Eureka! Southampton scientist to improve the pathway to discovery
dr mc schraefel has been awarded a Royal Academy of Engineering Senior Research Fellowship, sponsored by Microsoft Research, to improve the path to discovery for scientists.
Over the five year duration of the award, dr monica mc schraefel, Chief Imaginist for Interactive Strategies in the School of Electronics and Computer Science, will research which environmental conditions (social, physical, informational) are optimum for human creativity and which best lead to the cognitive leap that synthesises new information in the 'pre-eureka!' moment.
A vital part of this research will be the quest to improve quality of life for scientists through more efficient information flows.
'Almost all of us struggle with time management and life management,' said dr schraefel. 'The vision of this work is to be able to clear a path through all the information out there to help the right information to get to the right person right away - less search, more discovery!'
dr schraefel also plans to address how environment is a major factor in the discovery and innovation process and to look at factors which hinder creativity.
She believes that exercise and physical activity are underrated by research environments, so systems could be geared towards illustrating that activity has benefit, particularly as obesity costs the UK £3.5 billion a year and low back pain, stress and anxiety all contribute to absenteeism. 'Geeks are notoriously out of shape and we know from related research that folks who move work better and feel better,’ said dr schraefel. ‘Our challenge is to look at having systems that help represent researchers’ status to them in such a way that could give them options to move and see that activity has benefit. Perhaps their heart rates are lower and their brain waves more susceptible to creativity after moving. We need to find ways to encourage and represent this.’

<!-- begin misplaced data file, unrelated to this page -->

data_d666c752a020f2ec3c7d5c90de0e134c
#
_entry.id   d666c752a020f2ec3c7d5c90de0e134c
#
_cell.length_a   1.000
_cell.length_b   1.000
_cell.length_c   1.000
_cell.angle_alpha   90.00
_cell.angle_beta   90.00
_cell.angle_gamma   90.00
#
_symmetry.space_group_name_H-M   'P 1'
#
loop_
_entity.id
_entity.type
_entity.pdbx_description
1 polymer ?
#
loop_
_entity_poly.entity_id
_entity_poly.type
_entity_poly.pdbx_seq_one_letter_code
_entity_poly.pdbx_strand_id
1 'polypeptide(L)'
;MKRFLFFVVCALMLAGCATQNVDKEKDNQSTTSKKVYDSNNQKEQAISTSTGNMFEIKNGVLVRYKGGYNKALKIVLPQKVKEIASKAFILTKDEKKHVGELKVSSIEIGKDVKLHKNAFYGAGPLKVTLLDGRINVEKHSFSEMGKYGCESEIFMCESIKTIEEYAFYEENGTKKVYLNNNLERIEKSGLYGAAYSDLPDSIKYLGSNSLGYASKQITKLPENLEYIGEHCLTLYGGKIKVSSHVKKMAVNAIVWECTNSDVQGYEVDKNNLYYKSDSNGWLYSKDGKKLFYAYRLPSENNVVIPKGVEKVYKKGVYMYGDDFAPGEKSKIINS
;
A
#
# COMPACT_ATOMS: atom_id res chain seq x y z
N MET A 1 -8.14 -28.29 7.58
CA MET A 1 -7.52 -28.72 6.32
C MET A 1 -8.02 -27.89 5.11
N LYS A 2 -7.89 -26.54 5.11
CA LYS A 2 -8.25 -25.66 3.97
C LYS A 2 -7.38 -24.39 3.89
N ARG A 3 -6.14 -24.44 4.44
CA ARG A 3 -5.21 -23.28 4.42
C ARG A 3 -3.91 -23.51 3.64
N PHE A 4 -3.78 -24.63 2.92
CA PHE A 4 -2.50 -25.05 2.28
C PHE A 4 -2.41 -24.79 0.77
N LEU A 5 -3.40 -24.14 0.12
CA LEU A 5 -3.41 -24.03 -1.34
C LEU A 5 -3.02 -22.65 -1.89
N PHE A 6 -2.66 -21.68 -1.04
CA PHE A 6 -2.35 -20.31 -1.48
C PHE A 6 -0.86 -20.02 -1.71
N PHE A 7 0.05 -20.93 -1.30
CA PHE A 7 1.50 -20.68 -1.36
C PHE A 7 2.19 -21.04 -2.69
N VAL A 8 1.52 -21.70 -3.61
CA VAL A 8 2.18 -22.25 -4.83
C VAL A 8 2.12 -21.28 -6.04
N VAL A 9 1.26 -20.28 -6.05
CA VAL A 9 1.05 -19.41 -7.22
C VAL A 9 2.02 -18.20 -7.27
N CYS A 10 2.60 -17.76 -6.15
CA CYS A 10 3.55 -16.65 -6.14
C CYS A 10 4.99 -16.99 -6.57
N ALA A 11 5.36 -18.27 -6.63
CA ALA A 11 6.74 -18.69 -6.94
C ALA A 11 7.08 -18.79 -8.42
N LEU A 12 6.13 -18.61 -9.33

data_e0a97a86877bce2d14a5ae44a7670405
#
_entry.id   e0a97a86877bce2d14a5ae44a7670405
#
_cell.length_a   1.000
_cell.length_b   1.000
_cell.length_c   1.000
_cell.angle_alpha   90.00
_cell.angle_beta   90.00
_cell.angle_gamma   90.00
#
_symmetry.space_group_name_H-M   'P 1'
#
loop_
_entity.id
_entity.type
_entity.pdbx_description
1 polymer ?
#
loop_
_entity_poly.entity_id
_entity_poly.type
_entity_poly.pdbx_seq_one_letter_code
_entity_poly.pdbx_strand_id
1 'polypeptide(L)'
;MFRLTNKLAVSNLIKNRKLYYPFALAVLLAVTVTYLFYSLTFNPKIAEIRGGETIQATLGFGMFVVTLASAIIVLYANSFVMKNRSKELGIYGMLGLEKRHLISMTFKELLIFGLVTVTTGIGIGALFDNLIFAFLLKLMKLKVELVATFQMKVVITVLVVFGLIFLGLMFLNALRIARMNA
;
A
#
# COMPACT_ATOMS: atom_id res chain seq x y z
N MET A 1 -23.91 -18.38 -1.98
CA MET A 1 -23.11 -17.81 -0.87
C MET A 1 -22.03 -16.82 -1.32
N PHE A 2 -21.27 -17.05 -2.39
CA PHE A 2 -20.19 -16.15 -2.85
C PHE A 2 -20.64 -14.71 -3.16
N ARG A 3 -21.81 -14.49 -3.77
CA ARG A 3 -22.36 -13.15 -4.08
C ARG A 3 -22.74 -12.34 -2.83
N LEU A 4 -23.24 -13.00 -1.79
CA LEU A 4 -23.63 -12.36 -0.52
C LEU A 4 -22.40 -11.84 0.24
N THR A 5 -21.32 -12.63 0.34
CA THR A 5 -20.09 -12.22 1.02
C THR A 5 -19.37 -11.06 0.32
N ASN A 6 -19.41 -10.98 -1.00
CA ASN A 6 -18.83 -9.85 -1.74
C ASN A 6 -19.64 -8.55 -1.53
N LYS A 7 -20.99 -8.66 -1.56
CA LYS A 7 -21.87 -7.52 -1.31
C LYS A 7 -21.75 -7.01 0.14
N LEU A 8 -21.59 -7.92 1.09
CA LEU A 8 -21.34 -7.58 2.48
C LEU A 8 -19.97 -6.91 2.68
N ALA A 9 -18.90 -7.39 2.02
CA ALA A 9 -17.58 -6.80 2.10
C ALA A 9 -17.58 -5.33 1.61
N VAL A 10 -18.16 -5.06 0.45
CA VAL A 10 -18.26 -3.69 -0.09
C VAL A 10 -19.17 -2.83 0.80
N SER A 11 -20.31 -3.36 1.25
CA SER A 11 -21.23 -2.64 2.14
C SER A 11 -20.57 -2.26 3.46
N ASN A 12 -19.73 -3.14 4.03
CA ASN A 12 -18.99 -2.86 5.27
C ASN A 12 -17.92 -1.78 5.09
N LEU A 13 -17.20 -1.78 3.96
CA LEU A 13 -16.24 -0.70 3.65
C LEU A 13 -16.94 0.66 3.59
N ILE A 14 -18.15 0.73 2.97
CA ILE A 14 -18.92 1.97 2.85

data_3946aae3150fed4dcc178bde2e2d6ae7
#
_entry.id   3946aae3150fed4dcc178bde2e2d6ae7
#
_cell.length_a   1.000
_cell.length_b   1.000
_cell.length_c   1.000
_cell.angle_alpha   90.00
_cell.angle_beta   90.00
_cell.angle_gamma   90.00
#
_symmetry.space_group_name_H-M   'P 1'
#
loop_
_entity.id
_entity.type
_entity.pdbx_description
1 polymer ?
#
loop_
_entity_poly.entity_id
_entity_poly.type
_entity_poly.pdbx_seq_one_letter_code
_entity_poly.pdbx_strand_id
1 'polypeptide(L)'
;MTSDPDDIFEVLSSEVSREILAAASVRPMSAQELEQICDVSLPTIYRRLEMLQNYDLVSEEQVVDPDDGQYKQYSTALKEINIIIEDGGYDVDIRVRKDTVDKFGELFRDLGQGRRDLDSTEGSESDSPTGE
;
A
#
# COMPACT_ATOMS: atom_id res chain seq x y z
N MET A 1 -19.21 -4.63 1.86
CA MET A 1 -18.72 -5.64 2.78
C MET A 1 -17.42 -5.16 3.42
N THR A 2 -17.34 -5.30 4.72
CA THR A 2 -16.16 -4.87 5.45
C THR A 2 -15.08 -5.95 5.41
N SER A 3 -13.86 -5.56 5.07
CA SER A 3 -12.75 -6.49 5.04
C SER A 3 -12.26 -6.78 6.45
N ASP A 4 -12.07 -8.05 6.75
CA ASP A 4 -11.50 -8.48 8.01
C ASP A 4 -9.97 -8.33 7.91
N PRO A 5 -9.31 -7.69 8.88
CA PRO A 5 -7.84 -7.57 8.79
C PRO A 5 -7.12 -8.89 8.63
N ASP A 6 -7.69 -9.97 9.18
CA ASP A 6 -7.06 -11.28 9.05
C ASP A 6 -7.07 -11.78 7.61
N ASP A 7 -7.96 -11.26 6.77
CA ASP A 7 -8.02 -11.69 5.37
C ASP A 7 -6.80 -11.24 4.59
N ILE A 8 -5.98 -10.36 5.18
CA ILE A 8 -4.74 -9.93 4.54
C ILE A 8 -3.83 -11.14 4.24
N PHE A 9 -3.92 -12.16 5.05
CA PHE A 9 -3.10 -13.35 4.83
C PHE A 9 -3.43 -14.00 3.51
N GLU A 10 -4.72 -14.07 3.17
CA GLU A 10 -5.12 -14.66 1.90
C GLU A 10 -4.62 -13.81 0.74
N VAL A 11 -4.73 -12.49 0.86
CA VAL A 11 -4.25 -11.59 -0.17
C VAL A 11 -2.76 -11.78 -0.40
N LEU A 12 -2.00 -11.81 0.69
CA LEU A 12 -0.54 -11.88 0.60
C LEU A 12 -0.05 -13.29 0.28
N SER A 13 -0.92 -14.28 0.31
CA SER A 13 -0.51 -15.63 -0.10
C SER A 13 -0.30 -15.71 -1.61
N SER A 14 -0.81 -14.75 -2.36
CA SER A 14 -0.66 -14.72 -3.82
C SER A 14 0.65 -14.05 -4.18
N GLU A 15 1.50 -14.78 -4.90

The Senior Research Fellowships Scheme provides funding for Senior Lecturer/Reader level appointments, at UK universities, in order to enable individuals with several years post-doctoral research experience to progress in their chosen field. The Royal Academy of Engineering aims to strengthen industrial/academic links through co-funding the appointments with industrial organisations, over periods of five years, to establish, or enhance, an internationally renowned centre of excellence in an identified area of engineering.
Robert Barrett, Head of Research Programmes at the Royal Academy of Engineering, said: ‘The Academy is delighted to support such a world-class research engineer to this prestigious Senior Research Fellowship together with Microsoft Research.
‘mc is already internationally recognised and has collaborated with other outstanding scientists working in fields relating to knowledge engineering and we feel sure that this work will further the position of the UK as an international leader in innovation and discovery.’
‘Microsoft Research is delighted to sponsor dr schraefel’s Senior Research Fellowship,’ Ken Wood, Deputy Director at Microsoft Research, Cambridge added. ‘Her work on developing systems to foster creativity is important for scientists, but also for the wider business world and even for people at home, including children. We look forward to dr schraefel’s continued work in these and related areas over the course of her fellowship, and we hope to collaborate with her on specific projects where our research interests overlap.’